Accordingly, this study aims to qualitatively and quantitatively investigate humic acid concentration along the raw water canal that is the intake to Bangkhen WTP through the year. The seasonal changes in spatiotemporal characteristics of humic acid were evaluated using information from DOC, UV absorbance at 254 nm (UV254), specific UV absorbance (SUVA), and fluorescence EEM spectroscopy. The results provide an insight into the prediction of humic acid, which is THM precursors, which benefits the WTP in being aware of water quality and disinfection parameters that affect the occurrence, formation, and control of THMs.

MATERIALS AND METHODS

The water samples were collected from Sam Lae raw water pump station, near Chao Phraya River, and along the 18-kilometre raw water canal before being sent to Bangkhen WTP in Bangkok, Thailand. The total sampling locations were 23 points (Figure 1).

Figure 1

Sampling locations along the raw water canal, from Sam Lae pump station to WTP intake.

Figure 1

Sampling locations along the raw water canal, from Sam Lae pump station to WTP intake.

Sampling locations are located in community areas which are likely to be contaminated by human activities and are 800 metres apart on average. As reported by MWA staff, the depth of the raw water canal was in the range of 3–6 metres. Water was sampled from a depth of 1.0 metres from the water surface, then the samples were immediately stored in 2 L bottles in an ice box. All sample points, starting from Sam Lae station to Bangkhen WTP, were collected on one day of every month during the period of August 2015 to July 2016, resulting in a total number of 276 samples. Samples were categorized into three groups according to season in Thailand, which is the rainy season (Aug–Oct 2015), winter (Nov 2015–Feb 2016), and summer (Mar–June 2016). For the rainy season sample collection, samples were collected 1–2 days after the prior rain.

Once arrived in the laboratory, samples were filtered through 0.45 μm cellulose acetate membrane filter within 24 hours after collection. Analytical methods for water quality parameters analyzed in this study are listed in Table 1. Also, the procedures of sample collection and analysis in this study are summarized in Figure 2.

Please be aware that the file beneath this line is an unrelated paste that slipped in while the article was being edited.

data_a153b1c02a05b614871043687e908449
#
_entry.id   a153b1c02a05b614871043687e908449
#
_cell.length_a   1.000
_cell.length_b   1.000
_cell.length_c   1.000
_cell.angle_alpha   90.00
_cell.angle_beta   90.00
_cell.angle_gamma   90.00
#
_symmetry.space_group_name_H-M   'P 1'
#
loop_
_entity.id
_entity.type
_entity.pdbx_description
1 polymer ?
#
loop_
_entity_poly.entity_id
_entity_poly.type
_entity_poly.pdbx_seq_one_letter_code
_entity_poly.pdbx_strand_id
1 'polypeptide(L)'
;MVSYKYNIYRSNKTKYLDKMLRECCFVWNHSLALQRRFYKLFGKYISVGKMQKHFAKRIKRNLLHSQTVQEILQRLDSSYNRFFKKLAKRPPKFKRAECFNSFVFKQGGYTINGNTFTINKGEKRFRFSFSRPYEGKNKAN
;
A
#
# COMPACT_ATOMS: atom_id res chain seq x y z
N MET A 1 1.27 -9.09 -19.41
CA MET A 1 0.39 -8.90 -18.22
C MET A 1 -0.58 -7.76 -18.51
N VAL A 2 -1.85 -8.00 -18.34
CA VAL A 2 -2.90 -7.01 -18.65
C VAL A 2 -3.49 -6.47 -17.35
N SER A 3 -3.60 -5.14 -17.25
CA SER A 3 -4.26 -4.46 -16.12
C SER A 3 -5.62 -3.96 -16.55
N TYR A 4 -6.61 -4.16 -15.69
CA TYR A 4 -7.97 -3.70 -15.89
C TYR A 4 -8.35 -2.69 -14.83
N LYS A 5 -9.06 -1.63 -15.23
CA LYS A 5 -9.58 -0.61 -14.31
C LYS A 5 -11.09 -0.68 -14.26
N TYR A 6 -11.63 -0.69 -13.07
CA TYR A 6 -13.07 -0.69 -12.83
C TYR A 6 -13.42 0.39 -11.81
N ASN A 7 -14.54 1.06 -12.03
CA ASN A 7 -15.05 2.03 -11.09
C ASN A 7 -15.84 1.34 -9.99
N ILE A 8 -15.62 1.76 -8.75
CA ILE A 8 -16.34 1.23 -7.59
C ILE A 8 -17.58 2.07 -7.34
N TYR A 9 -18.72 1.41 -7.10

Table 1

Analytical methods

ParametersInstrumentsMethods
Dissolved organic carbon (DOC) TOC Analyzer TOC-VCSH, Shimadzu Standard method 5310 B 
Humic acid (HA) Spectrofluorometer, JASCO FP-8200 Direct measurement 
UV254 UV-Visible Spectrophotometer, Thermo Scientific Evolution 60 S Standard method 5910 B 
Specific ultraviolet absorbance (SUVA) − Standard method 5910 B 
ParametersInstrumentsMethods
Dissolved organic carbon (DOC) TOC Analyzer TOC-VCSH, Shimadzu Standard method 5310 B 
Humic acid (HA) Spectrofluorometer, JASCO FP-8200 Direct measurement 
UV254 UV-Visible Spectrophotometer, Thermo Scientific Evolution 60 S Standard method 5910 B 
Specific ultraviolet absorbance (SUVA) − Standard method 5910 B 

Note: DOC unit mgC/L, HA unit mgC/L, UV254 unit cm−1, and SUVA unit L m−1mg−1.

Figure 2

Procedures of sample collection and analysis.

Figure 2

Procedures of sample collection and analysis.

To evaluate seasonal changes of humic substances on the natural occurrence of THMs, water quality parameters analyzed included ultraviolet absorbance at 254 nm (UV254), DOC, SUVA, humic acid (HA), and bromide concentration. SUVA, defined as ultraviolet absorbance at 254 nm (UV254) normalized to DOC concentration (Weishaar et al. 2003), was used to indicate hydrophobicity of DOM. Direct quantitative measurement of humic acid (HA) was performed based on fluorescence properties of HA with EEM measurement. A standard humic acid solution was prepared using humic acid (Sigma-Aldrich) and a standard curve was generated by the quantitative calibration menu of a Jasco FP-8200 Spectrofluorometer. EEMs were collected using the Jasco FP-8200 Spectrofluorometer at excitation wavelengths from 220 to 600 nm at 5 nm intervals and emission wavelengths from 230 to 650 nm at 0.5 nm intervals. Sample EEMs were then blank-subtracted and the humic acid-like fraction of DOM was quantified based on a regional integration chart (Chen et al. 2003). Fluorescence intensities were calibrated and corrected using quinine sulfate and were expressed in terms of quinine sulfate units (QSU), in which 1 QSU is equivalent to the intensity of 1 ppb quinine sulfate in 0.05 M H2SO4 at emission/excitation wavelengths of 450/345 nm (Musikavong et al. 2007).

RESULTS AND DISCUSSION

Variations of DOC and HA concentrations

During August 2015 to July 2016 at 23 sampling points along the raw water canal, DOC and humic acid were in the range of 0.27–6.72 mgC/L and 0.16–4.49 mgC/L, respectively. We note that in August, September, December (2015) and January (2016), DOC measured in the beginning (A1–A4) and the middle zones (A9–A17) varied considerably (Figure 3(a)), while humic acid was more stable (Figure 3(b)). The fluctuation of DOC in the beginning zone could be explained by a turbulent flow at the raw water intake from Chao Phraya River, which diffused and dissolved sediments at the bottom of the canal. There are two underground pipes under the road in the middle zone of the canal, which also caused the turbulent flow and thus explained the variation of DOC in the middle zone.

Figure 3

Changes of (a) DOC and (b) humic acid during August 2015–June 2016.